To see why, you can check out this Dark Order on Being The Elite compilation:
Indeed, while the video is dedicated to the Dark Order and their beloved bits as a whole, Silver is the guy I have in the thumbnail for that compilation. Not Uno or Grayson or Cabana or even Mr. Brodie Lee himself. It’s Johnny Hungies front and center. That’s no accident, he’s the big breakout star and has really become a cult hit. And slowly but surely, that has bled into AEW.
Tony Khan has even said in interviews that when he saw Silver on Being The Elite, he had to talk to him about why he wasn’t showing that same character on Dynamite. That’s been fixed now and we’re all better off for it.
I do not mean to say that BTE can make someone all by it’s own.
The typical episode gets between 150k-250k views, around that ballpark. Mind you, that’s essentially global, as anyone who can get YouTube can watch it. Don’t get me wrong that is pretty good but certainly a fraction of Dynamite’s global audience. I wouldn’t expect to see someone debut on BTE and then immediately get 20,000 people screaming their name on Dynamite days later, it’s not that immediate.
But when I say BTE is still a star maker, it’s more that it’s a very effective launching pad. It won’t get you the whole way but it’s a helluva start. Enough people in the crowds do watch that otherwise unknown people like Silver and Reynolds can get reactions. If a portion of the crowd is going crazy and chanting for somebody, I think the rest of the crowd takes notice. That’s how a grassroots push begins.
Before long the remainder of the live audience may well catch on and when a whole crowd is screaming for somebody, the TV audience takes notice too. We’ve seen what that’s done for Darby Allin, Jurassic Express and of course Orange Cassidy. It’s harder nowadays but crowds are slowly returning, with Full Gear being the loudest audience AEW has had in a long time. I fully believe John Silver is next.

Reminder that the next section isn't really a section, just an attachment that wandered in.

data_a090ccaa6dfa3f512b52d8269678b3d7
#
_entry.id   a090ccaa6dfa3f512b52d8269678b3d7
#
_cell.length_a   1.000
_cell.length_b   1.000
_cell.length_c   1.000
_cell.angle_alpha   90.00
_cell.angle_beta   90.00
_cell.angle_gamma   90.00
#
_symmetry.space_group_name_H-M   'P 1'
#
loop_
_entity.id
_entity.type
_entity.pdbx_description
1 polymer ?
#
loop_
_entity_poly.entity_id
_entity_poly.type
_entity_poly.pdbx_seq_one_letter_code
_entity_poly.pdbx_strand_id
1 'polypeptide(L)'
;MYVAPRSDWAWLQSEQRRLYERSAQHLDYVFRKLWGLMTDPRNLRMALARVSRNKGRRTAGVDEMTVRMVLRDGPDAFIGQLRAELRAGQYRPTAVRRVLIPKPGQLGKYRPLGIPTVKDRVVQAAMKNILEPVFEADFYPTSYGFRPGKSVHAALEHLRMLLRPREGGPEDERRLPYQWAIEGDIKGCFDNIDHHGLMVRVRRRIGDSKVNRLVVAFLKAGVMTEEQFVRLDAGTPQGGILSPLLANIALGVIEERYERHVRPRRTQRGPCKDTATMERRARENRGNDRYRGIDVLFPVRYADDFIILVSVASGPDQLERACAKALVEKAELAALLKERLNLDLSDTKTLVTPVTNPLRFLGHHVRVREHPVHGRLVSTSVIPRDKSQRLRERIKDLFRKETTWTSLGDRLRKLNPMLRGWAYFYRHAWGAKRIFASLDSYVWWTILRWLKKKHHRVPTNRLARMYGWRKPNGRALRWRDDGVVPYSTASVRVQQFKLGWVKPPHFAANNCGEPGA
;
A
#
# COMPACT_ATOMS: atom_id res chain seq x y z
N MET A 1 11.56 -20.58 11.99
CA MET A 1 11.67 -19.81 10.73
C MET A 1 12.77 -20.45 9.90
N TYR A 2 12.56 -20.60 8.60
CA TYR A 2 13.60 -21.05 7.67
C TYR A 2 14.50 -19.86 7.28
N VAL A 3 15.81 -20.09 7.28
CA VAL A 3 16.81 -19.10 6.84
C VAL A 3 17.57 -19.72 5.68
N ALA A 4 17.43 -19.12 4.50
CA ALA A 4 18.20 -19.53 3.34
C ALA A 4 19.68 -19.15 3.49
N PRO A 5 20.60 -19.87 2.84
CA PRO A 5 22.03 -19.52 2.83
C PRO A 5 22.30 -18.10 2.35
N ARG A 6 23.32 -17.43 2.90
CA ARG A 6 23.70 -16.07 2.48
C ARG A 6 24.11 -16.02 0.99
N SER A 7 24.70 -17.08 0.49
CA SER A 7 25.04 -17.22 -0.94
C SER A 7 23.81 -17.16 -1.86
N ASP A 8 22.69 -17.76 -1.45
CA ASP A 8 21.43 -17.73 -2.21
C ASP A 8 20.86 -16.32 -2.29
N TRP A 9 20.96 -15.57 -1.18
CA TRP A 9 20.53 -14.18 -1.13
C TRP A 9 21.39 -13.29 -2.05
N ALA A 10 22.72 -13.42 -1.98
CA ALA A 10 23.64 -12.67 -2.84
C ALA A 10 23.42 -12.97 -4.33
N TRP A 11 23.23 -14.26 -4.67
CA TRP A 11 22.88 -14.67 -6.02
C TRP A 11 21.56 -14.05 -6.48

That’s why when it comes to utilizing the more obscure parts of the roster, BTE cannot be overlooked.
Putting somebody on Being The Elite is fairly low-risk and seemingly low-pressure compared to anything else you could do in AEW. A few bad skits aren’t going to tank this show. If someone doesn’t catch on, oh well. The next one will, or maybe their next bit will fare better.
Because of this, there’s a lot of freedom to allow relative strangers like John Silver and Alex Reynolds to have their own bit and establish their own character. There’s no reason that this can’t be duplicated. Think of all the Dark mainstays we’ve seen have dozens of matches this year, but have never gotten a chance to say a word to us. Their position is identical to where Silver and Reynolds were a year ago. Let Lee Johnson or Ryzin or Serpentico or Shawn Dean or Kilynn King have a go of it, see what they can come up with. Who knows what might happen?
…Not Griff Garrison, though. Honestly, who the fuck is Griff Garrison?